Sitting down to write this months Folk Tales Corner I found myself searching for a subject, then I remembered that I had rather been handed a baton by Country File (not the BBC programme but the short seasonal wildlife column in the local magazine where Folk Tales Corner starts it’s life) with the reference to The Elder Mother in a piece about fire wood. I think they had in mind that I would trot out the story, make a comment on it, job done! As usual it turns out to be much more complicated than that.
Western society is built fairly strongly on a medieval foundation and tends to see things in a very binary way. There is yes and no, good and bad, my way or the highway. Folklore, especially that which has been around for some time, often steps in to greyer areas, and there is little more ambiguous than the lore surrounding the Elder: She is a witch tree but her twigs will protect you from fairies; if you burn her wood it will bring death to your house but the medicines made from her can bring you back from the brink of death; an elder tree in the garden will keep you safe but having them all round the house will finish you off, though you should never cut one down or it will result in misery, misfortune and shrub related retribution.
The medicinal properties are in fact real. The list of medical preparations that can be made from her bark, leaves, flowers, fruit, pith and roots would easily fill several pages on their own and include diuretics, astringents, febrifuges, purgatives, expectorants, laxatives, pain relievers and sleep inducers. Most of the lore surrounding the Elder is probably a result, one way or another, of it being a veritable hedgerow chemical factory. The leaves for instance could be used to keep rats, mice and flies away as they do not like the smell. This is clearly where it got its status as a protector against fairies, the side benefits of being free from actual small pests getting attributed to being free from diminutive mythological beings.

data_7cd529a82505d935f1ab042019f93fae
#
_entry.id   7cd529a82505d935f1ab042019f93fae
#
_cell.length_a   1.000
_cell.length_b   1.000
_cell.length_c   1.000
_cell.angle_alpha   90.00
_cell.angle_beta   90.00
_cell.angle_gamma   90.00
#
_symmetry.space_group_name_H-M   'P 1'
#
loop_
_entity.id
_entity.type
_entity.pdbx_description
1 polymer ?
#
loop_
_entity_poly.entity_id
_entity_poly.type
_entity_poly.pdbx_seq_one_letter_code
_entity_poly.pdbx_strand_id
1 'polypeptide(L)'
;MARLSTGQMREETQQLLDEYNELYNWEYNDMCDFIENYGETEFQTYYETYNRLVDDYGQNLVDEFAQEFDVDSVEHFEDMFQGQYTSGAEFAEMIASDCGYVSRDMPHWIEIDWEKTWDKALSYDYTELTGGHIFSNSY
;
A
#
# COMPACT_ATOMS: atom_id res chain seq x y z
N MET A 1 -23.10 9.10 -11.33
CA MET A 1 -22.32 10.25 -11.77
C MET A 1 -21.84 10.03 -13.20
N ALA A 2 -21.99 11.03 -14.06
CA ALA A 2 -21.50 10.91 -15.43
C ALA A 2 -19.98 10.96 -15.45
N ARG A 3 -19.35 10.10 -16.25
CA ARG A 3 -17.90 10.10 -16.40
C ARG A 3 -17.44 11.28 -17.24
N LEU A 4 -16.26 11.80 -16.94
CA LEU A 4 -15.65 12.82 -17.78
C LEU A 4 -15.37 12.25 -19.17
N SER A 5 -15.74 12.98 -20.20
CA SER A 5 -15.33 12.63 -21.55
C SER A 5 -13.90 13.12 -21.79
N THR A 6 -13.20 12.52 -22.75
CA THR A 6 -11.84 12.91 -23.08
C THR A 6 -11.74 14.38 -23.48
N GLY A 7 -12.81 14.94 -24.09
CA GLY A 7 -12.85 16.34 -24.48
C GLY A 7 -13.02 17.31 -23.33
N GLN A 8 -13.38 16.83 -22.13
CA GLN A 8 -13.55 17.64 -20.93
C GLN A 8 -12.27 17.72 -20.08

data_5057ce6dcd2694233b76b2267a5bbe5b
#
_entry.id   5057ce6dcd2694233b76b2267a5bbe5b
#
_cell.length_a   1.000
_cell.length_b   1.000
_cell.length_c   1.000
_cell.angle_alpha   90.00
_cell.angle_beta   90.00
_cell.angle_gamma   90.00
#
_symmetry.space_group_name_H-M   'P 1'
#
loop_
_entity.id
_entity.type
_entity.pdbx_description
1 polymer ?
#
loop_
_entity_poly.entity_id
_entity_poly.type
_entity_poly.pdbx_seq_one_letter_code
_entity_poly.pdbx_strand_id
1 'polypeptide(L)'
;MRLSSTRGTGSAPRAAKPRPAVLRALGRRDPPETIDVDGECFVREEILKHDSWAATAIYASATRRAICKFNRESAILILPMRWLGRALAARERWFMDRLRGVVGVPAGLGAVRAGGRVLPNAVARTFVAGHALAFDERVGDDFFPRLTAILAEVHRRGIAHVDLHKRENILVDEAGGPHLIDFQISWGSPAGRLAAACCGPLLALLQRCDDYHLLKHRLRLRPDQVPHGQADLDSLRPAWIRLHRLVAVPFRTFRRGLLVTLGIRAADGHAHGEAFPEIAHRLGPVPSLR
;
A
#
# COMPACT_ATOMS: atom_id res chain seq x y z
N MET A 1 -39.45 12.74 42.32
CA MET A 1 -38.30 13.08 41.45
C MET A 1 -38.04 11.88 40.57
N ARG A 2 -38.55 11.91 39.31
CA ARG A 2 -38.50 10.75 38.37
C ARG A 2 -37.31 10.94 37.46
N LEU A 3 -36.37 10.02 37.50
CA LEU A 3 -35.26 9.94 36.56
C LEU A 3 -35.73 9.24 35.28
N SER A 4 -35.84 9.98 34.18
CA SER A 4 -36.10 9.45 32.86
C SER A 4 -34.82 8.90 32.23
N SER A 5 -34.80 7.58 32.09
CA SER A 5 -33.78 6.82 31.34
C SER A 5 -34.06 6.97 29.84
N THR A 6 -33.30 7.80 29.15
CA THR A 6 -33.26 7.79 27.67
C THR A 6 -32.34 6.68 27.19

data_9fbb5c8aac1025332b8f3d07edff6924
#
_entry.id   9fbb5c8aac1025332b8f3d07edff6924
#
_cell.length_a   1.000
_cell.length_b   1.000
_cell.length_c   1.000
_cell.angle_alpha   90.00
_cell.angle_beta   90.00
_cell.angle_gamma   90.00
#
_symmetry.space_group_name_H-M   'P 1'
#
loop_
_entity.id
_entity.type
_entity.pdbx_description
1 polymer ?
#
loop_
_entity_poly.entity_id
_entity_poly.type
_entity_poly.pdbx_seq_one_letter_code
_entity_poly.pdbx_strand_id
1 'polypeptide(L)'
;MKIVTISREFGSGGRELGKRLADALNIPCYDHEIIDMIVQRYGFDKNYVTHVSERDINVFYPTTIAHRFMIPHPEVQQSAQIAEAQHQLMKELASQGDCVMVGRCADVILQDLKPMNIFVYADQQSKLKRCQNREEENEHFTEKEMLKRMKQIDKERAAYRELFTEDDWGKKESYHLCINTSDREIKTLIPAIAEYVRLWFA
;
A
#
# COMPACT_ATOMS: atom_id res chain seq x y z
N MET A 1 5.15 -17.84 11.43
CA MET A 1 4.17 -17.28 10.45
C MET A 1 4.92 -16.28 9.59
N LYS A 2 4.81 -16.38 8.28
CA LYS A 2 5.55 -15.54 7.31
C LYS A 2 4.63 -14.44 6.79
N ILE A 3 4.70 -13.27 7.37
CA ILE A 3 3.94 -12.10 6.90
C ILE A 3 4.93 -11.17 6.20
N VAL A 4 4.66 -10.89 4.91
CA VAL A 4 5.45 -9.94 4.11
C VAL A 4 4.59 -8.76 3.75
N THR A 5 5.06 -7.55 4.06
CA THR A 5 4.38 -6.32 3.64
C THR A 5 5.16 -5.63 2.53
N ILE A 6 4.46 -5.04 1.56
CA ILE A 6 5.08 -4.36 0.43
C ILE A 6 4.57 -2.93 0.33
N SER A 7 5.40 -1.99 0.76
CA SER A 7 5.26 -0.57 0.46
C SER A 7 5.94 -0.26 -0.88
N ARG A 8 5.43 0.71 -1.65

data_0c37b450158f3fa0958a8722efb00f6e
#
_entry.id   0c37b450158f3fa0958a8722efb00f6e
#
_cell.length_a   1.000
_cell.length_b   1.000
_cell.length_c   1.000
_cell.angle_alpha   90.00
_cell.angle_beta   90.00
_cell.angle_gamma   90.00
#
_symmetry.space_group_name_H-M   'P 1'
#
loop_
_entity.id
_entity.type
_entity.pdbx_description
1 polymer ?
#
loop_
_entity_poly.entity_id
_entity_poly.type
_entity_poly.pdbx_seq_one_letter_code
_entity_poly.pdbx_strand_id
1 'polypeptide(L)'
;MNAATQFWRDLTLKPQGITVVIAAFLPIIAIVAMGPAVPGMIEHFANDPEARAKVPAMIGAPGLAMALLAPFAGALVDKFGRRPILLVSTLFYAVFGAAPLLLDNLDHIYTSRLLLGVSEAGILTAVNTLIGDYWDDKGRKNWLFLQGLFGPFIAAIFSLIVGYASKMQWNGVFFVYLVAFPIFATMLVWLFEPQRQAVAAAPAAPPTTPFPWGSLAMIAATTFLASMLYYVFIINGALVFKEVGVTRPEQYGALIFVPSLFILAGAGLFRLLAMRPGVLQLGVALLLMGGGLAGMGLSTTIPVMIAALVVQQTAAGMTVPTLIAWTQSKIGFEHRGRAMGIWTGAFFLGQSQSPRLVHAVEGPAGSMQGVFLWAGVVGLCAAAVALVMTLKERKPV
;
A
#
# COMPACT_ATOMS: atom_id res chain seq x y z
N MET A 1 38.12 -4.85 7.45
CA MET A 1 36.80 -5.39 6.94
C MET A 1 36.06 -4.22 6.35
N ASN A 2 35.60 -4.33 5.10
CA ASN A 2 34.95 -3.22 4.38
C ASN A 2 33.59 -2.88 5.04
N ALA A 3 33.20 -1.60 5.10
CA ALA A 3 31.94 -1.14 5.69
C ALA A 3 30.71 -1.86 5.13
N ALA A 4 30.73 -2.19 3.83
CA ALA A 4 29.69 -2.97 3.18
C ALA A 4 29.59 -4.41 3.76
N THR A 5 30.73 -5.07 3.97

With an entire shop full of medicines being available from one tree, the Elder would have been a regular stop for any herbalists or healers. Few trees are as blatant with their fertility as the Elder. Her white blossom and red berries obscuring her green leaves in turn. It is easy to see how such a bountiful bush would be protected by warnings of the danger and loss that would follow any careless damage: sooner or later you would suffer for your sloppiness when the remedy for your malady was no longer available. The Elder Mother then, was a giver of great gifts who should be respected and, like any mother, could bring comfort or comeuppance.
As the medieval Church defamed all knowledge that was not under it’s direct control traditional medicine became decried as witchcraft, and the Elder went from generous goddess to woodland witch, field pharmacy to tree of terror. It was an easy fit because the Elder Mother, like many pagan goddesses, already had a dark side. It is true that elder wood does not burn well, it spits, smokes and gives little flame, then smoulders in the grate. In doing so it releases many of the toxins from which it’s medicines are made. As the fire loses it’s heat it is more likely that the noxious gasses from the fuel will creep in to the room instead of exiting through the chimney, subjecting the occupants to a strong soporific which would prevent them from awakening while they breath in a cocktail of deadly vapours. If you bring death to the giver of life then you can expect to reap her revenge!